There is something about the way in which God provides more than what we need. We see it in the Scriptures about the feeding of the 5000, for instance—there were baskets full of leftovers. But there is one thing that we don’t usually recognize—the Bible contains far more truth than we will ever need to avail ourselves of.

Think of it—in it is everything one could eve want to meet every difficulty. There is everything we could ever need to know about how to love God and our neighbor—and we could go on.

But, since this is true, why are we always searching somewhere else to find something more?

That’s of course, the problem with the eclectic; he believes in the Bible—plus. Actually, all we need is the Bible—less (in the sense that we could ever be able to know or use it all. And when we do use it, there are always so many leftovers.).

There is always something that the eclectic can’t seem to be able to find to help him or his counselee in the Scriptures, so he looks elsewhere. Then, finding a piece of “worldly wisdom,” he gets out his Gorilla Glue and attempts to make a fit that will hold together. The trouble is that either 1) the Bible gets warped in the process in order to make an unnatural union, or 2) the Bible refuses to stay fixed to the other object so in the final analysis, he junks it in favor of the extra-biblical finding..

You can’t fasten worldly wisdom together with biblical truth; something always goes wrong when you make the attempt. 1 Corinthians 2 ought to be sufficient evidence of the fact that this procedure is futile. The world doesn’t welcome the truth of God (v. 14), and even thinks that it’s foolishness. If some kind of union is effected in spite of these facts, doubtless it will be like the clay and iron of the toes of Daniel’s metallic man—the mashing together of two incompatible items. They won’t hold very long as, indeed, the Roman Empire’s “union” of provinces demonstrated when they attacked and overran the mother city!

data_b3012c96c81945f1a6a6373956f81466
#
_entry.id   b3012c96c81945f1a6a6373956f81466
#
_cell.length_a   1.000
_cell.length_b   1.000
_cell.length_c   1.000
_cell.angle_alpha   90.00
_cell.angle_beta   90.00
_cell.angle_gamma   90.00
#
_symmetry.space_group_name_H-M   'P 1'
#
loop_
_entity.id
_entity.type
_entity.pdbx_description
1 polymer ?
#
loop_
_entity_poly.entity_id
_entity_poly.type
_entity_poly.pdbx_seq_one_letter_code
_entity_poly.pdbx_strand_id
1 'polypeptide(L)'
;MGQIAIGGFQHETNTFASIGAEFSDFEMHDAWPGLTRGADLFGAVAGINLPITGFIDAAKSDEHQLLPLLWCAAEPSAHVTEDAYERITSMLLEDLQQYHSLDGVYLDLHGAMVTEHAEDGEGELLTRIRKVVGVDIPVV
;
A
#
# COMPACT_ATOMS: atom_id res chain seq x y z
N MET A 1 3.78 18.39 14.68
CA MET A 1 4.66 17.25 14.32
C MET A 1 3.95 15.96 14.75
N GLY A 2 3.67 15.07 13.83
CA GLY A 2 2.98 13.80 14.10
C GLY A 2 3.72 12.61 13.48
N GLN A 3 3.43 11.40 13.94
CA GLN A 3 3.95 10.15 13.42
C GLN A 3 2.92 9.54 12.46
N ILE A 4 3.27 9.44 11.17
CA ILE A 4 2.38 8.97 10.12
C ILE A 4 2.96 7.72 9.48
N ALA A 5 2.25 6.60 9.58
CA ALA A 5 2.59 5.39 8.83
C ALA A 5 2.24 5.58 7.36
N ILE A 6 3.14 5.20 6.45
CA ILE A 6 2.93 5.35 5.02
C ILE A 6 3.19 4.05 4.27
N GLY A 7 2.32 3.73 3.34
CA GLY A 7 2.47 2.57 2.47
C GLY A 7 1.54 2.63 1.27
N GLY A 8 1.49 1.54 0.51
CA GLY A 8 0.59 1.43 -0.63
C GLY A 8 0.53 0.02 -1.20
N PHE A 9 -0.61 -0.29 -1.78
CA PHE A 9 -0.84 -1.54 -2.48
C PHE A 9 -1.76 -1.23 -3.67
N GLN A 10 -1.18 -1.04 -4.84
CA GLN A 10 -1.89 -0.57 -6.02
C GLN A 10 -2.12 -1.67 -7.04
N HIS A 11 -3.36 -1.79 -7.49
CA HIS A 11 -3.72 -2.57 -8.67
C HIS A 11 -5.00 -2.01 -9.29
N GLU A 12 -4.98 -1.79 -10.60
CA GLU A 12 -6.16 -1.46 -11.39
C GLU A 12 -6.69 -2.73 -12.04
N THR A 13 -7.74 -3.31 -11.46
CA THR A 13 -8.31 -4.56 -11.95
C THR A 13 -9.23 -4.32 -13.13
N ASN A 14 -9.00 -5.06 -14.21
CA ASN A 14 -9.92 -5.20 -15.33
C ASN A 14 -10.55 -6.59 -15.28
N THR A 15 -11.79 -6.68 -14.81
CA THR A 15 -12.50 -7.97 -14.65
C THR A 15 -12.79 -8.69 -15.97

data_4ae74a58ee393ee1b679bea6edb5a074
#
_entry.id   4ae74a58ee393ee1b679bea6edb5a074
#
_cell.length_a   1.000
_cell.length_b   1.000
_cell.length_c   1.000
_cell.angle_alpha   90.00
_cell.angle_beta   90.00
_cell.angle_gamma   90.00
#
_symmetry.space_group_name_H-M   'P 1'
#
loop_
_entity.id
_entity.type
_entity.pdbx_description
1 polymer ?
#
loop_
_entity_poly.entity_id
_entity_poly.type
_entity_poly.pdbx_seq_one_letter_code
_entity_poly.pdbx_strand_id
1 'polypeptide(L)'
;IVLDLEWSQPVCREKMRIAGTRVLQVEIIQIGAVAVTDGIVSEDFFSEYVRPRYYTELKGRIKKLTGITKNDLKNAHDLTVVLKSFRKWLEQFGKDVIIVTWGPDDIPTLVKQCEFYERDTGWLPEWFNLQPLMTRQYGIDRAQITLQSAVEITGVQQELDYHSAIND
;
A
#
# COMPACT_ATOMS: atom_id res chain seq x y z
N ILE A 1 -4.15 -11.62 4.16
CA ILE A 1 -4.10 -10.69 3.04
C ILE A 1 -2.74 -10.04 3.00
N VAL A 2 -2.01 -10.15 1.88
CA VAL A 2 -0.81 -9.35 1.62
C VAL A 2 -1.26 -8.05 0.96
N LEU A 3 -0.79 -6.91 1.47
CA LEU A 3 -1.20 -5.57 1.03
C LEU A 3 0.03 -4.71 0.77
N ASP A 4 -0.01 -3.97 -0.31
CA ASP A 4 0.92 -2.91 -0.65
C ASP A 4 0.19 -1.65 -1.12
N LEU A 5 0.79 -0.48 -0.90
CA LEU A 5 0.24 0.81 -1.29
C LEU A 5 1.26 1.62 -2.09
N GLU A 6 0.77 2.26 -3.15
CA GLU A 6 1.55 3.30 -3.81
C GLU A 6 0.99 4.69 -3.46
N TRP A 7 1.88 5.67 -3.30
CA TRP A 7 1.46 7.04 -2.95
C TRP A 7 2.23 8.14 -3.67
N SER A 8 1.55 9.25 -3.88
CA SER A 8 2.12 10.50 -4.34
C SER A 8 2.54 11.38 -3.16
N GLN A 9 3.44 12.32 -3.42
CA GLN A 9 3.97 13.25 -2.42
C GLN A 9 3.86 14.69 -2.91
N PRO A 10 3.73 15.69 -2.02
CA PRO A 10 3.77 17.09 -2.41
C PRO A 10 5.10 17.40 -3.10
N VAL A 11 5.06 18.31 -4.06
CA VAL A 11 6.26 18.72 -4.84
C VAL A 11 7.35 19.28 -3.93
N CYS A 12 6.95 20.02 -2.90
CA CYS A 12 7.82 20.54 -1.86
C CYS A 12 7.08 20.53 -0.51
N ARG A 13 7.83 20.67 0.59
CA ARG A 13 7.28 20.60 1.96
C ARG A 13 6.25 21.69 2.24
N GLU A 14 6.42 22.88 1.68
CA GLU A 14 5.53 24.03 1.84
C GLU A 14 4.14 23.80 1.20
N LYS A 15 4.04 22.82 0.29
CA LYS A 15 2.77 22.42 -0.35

So, since we have all we need in the Word of God (2 Timothy 3:17), why attempt to “enhance” it with man’s “wisdom?” It can’t work; it doesn’t work; it will not work. This has been demonstrated over the last generation by a host of eclectic counselors and theorists who, admittedly, have found no amalgamation of the two that does work. Why waste time doing what God has already told you can’t be done and, moreover, has told you what can? The Bible has what you need to solve all true counseling problems; in it are all things necessary for life and godliness; in it is all you need to know in order to love God and your neighbor. And then some! It’s time to toss the world’s “wisdom” aside, and get down to work learning how to use your Bible to help those in need of its guidance! You’ll find all you’ll ever need—and much more.